It’s easy to pigeonhole the luxury fashion industry as expensive and exclusive. Though trends evolve in the luxury sector (for brands and in terms of consumer behaviour), above all luxury is about a set of values. Traditionally, luxury is associated with quality, craftsmanship and rarity but these values are changing.
It’s becoming increasingly difficult to establish a value system or to quantify the perception of value amongst consumers.
The perception of value is manipulated by marketing and is inherent to brand success. Of course the term ‘value’ means different things at different levels of the market. At the lower end, it means discounts and value for money. At the top of the scale, however, we talk about investment value, and like any kind of financial construct, there’s risk attached. In fashion, value is dependent on the market, tastes and influencers – The Emperor’s New Clothes if you will. With so much friction in the fashion industry at the moment, it’s becoming increasingly difficult to establish a value system or to quantify the perception of value amongst consumers.
Recently, a number of luxury brands have chosen to opt for the see-now, buy-now system, whereby the collections shown on the catwalks will be available to purchase within days of the show, rather than six months later. Its purpose is to appease the discontent of buyers and customers whose exposure to catwalk shows is magnified by social media; they want instant gratification. It’s also a rebuff to the high street brands that can replicate the key pieces – and crucially get them on the shop floor – in advance of the original product.
The debate rages on, with some detractors stating that this approach denigrates the notion of luxury. Francois-Henri Pinault of Kering Group said that it “negates the dream of luxury” and that waiting for the products to become available is the very essence of luxury itself. Time, heritage, longevity; these are words that have always been associated with luxury and yet in many ways, the luxury world is being turned on its head. Maybe Pinault thinks he’s protecting the establishment, whereas brands like Burberry are sensing the commercial appeal. In reality, lots of luxury brands are actually mass market, at least in terms of their availability. Waiting lists aside, it’s possible to purchase a £10,000 dress online without any kind of true luxury experience. Sit in your pyjamas, click, enter credit card details, and the next day a delivery man (in a hurry) appears at the door, wanting a signature on one of those handheld screens (a scribble will do, love!) – transaction complete. No pomp, no ceremony. It’s making both brands and customers question what the true characteristics of luxury are. If anyone (with the cash) can have it, then what makes it so special?
In trend circles, we’ve been talking about ‘experiential luxury’ for a number of years – the idea that luxury consumers are spending heavily on once-in-a-lifetime trips to world heritage sites, fine dining and speculative space travel rather than expensive bags and shoes. This trend will continue as long as brands are focused on celebrity endorsements rather than cloistering traditional customers in the rarefied world of sublime luxury – check Balmain’s deep and meaningful relationship with the Kardashians for proof! To me, the essence of luxury is discretion. In this most non-discreet of eras, surely keeping schtum is the most luxurious thing we can do? Luxury is being sequestered in private rooms, no labels, no brouhaha, just a quiet assertion of wealth and privilege without the brash rustle of ‘new money’… but then I’m not the one rolling in the dough.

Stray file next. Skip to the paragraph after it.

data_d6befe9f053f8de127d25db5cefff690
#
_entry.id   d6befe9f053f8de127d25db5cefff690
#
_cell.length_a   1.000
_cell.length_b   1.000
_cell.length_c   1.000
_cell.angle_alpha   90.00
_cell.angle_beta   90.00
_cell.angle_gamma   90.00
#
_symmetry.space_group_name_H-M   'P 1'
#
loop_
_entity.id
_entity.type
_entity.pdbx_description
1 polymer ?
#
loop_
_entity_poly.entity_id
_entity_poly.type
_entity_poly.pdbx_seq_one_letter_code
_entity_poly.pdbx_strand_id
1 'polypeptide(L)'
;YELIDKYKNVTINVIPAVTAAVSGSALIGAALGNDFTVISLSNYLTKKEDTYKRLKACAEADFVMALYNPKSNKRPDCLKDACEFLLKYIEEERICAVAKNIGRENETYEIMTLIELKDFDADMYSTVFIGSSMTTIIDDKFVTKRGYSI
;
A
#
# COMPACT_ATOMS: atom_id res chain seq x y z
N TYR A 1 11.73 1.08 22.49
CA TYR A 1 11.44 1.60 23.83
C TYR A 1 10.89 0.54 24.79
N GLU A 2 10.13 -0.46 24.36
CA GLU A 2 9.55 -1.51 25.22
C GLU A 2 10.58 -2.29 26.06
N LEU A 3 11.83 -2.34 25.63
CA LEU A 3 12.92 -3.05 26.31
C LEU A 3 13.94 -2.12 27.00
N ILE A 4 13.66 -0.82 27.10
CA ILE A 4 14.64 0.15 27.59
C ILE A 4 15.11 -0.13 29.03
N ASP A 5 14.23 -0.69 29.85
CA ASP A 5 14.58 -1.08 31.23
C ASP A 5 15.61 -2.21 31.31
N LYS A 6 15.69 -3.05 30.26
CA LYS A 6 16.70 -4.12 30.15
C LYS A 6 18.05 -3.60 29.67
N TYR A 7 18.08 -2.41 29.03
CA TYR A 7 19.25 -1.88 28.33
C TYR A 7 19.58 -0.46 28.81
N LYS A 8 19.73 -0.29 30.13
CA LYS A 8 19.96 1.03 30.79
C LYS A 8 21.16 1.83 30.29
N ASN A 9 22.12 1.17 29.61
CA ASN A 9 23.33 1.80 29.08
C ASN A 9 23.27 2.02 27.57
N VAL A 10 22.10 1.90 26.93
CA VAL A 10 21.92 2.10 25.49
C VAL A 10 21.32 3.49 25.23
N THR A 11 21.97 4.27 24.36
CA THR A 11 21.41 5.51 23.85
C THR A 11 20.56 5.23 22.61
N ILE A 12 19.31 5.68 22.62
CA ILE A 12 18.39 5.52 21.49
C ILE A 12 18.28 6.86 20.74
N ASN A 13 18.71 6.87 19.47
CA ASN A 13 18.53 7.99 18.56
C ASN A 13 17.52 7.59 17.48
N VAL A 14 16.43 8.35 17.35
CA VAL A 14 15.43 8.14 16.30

At the other end of the scale is the desire for fakes. I remember the height of the fakes boom, where people would return from holidays in Asia, Italy, New York and well frankly their local market, with pleather bags, belts and T-shirts bearing the logos of major fashion houses; D&G, Versace, Louis Vuitton and Fendi were all immortalized in crude prints and misspelled labels. My favourite was a pair of fake Chanel sunglasses I bought in China in 2004. On the inside of the arms, the print said, “Chanel, Made in Pairs” It was an attempt to live the dream, to own a chunk of luxury even if it was faked, but the bubble burst and rightly so. We’re in an era where acting-up and fakery are the concern of reality TV stars and the bloggers-eating-avocado-on-toast. It’s not cool to fake-it-until-you-make-it anymore.
However, the market in fake goods is still a major problem for many luxury brands. Salvatore Ferragamo has just announced a novel way to counteract counterfeits with a microchip inserted in some of its shoes and handbags. It’s designed to dissuade forgeries but also as a method of authentication in the secondary market. Luxury brands are recognizing the new values associated with reselling items online and at auction and they’re thinking of ways to make luxury brands seem like legitimate investments. And why wouldn’t they? With online marketplaces such as Vestiaire Collective, Depop, Shpock, Poshmark and Vinted raking in users and sales, the resale market has never been more profitable or easier to access. In January it was announced that since 1980, as an investment, the Hermès Birkin bag has seen a greater increase in value than either gold or the stock market. The main reason for its rise in value is scarcity. Prospective customers need to wait years to be eligible to purchase a new one, while resold versions can fetch six figure sums at auction.
So maybe Pinault has a point? The waiting, the desire, the scarcity; are these the values that can be best attributed to today’s luxury market? Or is it a democracy of wealth: a globally available, Instagram-inspired, celeb-endorsed playground for the rich and the wannabes? My dream of luxury is the former, but in 2016 I suspect the latter is truer.
Thanks for reading,